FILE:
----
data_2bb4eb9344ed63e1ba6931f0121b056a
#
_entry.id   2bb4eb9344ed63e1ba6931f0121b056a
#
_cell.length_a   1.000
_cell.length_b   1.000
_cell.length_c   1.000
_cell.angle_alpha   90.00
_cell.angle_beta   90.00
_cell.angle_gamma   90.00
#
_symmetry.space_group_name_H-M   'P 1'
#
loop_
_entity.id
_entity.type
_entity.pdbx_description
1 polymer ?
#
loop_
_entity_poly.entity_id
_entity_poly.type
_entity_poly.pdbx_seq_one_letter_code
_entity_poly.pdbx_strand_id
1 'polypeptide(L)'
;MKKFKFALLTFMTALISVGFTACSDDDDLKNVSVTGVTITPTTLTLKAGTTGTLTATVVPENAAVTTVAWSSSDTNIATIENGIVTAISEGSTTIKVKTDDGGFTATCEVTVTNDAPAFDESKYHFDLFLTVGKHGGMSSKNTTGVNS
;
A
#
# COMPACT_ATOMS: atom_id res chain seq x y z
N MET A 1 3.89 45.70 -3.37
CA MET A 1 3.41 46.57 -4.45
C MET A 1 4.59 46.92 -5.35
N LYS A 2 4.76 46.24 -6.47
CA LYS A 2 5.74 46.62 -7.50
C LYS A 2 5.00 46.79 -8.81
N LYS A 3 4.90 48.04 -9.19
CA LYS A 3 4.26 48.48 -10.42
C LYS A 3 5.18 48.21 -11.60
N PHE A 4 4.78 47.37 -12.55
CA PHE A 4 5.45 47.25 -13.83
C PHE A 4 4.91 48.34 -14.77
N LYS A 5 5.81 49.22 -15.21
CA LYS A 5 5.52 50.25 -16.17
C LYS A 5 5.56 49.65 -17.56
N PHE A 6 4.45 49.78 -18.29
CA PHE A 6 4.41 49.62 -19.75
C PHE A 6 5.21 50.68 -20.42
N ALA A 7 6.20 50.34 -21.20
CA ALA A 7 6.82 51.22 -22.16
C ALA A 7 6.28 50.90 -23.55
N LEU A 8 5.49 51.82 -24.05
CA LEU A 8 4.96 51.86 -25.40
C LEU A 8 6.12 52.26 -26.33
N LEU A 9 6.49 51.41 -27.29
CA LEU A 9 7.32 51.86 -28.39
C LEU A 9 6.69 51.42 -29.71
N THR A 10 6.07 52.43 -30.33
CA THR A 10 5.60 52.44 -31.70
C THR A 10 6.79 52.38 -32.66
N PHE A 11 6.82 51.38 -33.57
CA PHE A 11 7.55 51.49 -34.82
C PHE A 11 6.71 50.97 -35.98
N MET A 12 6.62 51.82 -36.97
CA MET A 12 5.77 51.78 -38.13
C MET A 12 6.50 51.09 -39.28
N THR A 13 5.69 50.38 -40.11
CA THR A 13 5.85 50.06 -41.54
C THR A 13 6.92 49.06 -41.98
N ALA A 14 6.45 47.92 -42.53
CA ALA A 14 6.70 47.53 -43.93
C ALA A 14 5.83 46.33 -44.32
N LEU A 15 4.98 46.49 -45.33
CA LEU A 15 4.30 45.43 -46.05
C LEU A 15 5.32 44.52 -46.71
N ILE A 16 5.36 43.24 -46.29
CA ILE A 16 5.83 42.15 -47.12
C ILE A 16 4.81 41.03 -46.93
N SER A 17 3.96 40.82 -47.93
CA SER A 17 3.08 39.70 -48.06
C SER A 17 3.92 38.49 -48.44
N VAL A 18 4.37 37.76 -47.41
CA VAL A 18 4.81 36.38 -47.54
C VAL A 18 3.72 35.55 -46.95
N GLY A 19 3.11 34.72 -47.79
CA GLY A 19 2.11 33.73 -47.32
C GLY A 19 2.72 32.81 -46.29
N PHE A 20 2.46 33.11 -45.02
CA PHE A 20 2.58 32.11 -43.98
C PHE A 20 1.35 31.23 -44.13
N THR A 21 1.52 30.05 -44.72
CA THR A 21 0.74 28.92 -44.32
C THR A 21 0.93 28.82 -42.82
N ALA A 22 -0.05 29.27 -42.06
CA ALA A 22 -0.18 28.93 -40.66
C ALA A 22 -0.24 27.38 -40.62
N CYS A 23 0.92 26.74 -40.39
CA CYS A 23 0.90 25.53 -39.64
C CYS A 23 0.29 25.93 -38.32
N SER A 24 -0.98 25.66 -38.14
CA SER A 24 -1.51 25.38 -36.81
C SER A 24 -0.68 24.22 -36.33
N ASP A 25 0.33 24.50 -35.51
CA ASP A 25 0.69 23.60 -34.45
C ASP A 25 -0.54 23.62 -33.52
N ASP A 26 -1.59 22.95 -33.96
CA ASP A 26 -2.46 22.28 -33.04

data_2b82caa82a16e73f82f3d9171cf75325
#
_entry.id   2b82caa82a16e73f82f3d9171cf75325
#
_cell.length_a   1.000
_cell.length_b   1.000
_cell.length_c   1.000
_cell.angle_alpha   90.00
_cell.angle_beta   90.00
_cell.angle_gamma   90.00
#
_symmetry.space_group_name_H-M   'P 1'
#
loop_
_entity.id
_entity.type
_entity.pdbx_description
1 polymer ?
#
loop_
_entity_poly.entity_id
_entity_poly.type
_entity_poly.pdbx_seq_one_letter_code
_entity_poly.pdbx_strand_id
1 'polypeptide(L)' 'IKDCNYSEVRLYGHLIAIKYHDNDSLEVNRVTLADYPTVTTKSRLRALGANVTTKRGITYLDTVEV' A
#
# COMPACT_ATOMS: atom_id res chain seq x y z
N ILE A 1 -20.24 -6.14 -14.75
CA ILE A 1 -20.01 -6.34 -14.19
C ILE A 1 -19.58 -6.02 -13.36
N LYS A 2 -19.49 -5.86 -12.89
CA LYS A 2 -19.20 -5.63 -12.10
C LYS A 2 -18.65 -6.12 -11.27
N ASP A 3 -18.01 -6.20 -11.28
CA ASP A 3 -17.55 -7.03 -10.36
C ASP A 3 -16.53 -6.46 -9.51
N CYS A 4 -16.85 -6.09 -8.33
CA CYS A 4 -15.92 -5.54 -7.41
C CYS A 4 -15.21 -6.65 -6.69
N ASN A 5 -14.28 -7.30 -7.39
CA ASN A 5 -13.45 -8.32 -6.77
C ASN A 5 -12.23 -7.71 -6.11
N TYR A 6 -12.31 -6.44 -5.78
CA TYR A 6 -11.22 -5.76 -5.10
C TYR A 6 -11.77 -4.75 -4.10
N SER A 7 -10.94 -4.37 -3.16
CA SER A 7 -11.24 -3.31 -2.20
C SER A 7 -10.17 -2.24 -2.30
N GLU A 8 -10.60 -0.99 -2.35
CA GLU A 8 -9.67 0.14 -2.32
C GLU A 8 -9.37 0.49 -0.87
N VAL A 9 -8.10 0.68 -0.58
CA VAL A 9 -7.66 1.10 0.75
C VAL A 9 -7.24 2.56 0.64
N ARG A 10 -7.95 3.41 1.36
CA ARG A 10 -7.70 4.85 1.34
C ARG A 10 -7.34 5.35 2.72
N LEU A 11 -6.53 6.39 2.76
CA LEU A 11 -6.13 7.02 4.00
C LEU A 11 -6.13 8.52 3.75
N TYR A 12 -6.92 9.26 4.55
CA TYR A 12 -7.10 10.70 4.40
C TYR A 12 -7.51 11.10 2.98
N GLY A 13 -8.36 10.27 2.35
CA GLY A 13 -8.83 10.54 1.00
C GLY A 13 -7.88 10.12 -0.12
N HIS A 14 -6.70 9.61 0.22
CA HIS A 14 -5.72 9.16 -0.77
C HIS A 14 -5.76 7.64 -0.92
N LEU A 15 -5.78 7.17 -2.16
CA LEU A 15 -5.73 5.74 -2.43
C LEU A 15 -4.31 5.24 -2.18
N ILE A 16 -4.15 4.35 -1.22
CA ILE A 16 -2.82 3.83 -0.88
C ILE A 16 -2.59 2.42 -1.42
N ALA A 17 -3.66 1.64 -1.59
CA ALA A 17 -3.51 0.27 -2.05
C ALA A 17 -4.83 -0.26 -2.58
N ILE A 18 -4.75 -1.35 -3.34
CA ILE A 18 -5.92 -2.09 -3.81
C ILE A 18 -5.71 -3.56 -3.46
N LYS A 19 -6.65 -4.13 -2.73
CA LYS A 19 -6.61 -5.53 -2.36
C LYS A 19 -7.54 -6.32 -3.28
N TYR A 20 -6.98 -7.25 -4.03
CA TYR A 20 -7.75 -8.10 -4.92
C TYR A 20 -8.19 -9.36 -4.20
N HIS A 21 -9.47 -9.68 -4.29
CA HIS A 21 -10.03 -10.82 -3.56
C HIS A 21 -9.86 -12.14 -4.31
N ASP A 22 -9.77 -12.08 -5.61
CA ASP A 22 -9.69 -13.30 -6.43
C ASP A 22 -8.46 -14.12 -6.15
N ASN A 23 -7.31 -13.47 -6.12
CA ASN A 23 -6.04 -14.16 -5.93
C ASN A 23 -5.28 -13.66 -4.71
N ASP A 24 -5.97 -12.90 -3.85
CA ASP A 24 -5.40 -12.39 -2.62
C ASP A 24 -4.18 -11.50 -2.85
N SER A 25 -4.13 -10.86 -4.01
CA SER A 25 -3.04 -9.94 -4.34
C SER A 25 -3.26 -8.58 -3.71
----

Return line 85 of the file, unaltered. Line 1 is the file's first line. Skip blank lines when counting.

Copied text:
N GLY A 19 3.11 34.72 -47.79